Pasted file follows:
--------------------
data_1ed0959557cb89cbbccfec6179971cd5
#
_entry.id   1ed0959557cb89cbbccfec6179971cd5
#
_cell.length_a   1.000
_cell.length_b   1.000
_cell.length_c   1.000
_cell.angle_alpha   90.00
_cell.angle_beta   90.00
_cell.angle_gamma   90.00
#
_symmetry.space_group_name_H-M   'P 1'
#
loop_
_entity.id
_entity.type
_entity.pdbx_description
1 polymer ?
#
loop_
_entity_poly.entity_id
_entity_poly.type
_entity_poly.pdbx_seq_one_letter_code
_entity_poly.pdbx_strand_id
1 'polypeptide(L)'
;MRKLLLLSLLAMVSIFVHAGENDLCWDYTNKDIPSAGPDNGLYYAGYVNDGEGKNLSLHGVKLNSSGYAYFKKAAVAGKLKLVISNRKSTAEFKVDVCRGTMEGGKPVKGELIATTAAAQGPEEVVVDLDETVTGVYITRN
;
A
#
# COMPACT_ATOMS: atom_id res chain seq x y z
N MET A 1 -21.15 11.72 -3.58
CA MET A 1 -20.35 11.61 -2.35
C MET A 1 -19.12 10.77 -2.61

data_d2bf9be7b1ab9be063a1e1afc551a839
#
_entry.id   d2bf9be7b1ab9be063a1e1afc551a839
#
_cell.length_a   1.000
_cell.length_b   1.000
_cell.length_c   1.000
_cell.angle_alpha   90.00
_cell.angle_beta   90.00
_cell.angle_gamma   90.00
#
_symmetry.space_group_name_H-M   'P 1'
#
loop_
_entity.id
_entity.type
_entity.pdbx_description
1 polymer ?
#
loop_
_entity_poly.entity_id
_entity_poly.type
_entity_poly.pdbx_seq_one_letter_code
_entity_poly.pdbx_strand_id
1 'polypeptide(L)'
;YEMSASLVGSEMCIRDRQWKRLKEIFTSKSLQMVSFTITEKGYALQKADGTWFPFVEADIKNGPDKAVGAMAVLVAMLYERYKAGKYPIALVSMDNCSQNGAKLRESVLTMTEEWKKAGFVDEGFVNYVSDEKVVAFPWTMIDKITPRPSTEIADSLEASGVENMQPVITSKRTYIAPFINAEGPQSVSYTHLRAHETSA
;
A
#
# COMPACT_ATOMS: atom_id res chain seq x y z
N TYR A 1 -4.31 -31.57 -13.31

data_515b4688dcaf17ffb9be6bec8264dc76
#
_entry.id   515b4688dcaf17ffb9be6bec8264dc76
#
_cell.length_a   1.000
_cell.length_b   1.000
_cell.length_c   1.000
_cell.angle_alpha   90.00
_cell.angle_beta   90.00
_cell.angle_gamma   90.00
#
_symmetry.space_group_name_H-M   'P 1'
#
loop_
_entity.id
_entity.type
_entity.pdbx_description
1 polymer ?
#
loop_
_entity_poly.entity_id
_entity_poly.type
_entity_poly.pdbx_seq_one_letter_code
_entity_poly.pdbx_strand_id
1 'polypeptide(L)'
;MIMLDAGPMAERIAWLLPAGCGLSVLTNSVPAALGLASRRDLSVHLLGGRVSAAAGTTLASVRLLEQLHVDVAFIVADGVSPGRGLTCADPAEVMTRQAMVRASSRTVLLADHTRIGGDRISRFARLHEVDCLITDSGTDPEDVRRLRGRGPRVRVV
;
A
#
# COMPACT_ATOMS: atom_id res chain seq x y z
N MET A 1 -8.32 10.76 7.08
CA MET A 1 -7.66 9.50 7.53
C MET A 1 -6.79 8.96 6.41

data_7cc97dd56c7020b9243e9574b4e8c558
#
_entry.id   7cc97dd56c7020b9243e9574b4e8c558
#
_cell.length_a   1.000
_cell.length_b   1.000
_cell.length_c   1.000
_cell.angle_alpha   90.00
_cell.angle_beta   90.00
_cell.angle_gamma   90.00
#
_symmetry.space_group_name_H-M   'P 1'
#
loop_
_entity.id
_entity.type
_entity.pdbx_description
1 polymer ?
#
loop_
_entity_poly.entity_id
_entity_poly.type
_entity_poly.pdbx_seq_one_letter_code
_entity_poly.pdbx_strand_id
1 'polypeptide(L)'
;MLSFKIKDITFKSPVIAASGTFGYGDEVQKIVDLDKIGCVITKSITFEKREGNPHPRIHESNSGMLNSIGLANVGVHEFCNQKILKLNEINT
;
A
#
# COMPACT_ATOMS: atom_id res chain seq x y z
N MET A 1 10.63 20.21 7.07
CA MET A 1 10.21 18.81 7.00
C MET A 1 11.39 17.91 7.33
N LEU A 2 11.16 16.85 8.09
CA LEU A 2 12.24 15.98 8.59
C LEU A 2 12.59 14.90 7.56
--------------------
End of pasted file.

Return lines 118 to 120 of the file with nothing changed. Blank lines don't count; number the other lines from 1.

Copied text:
_entity_poly.entity_id
_entity_poly.type
_entity_poly.pdbx_seq_one_letter_code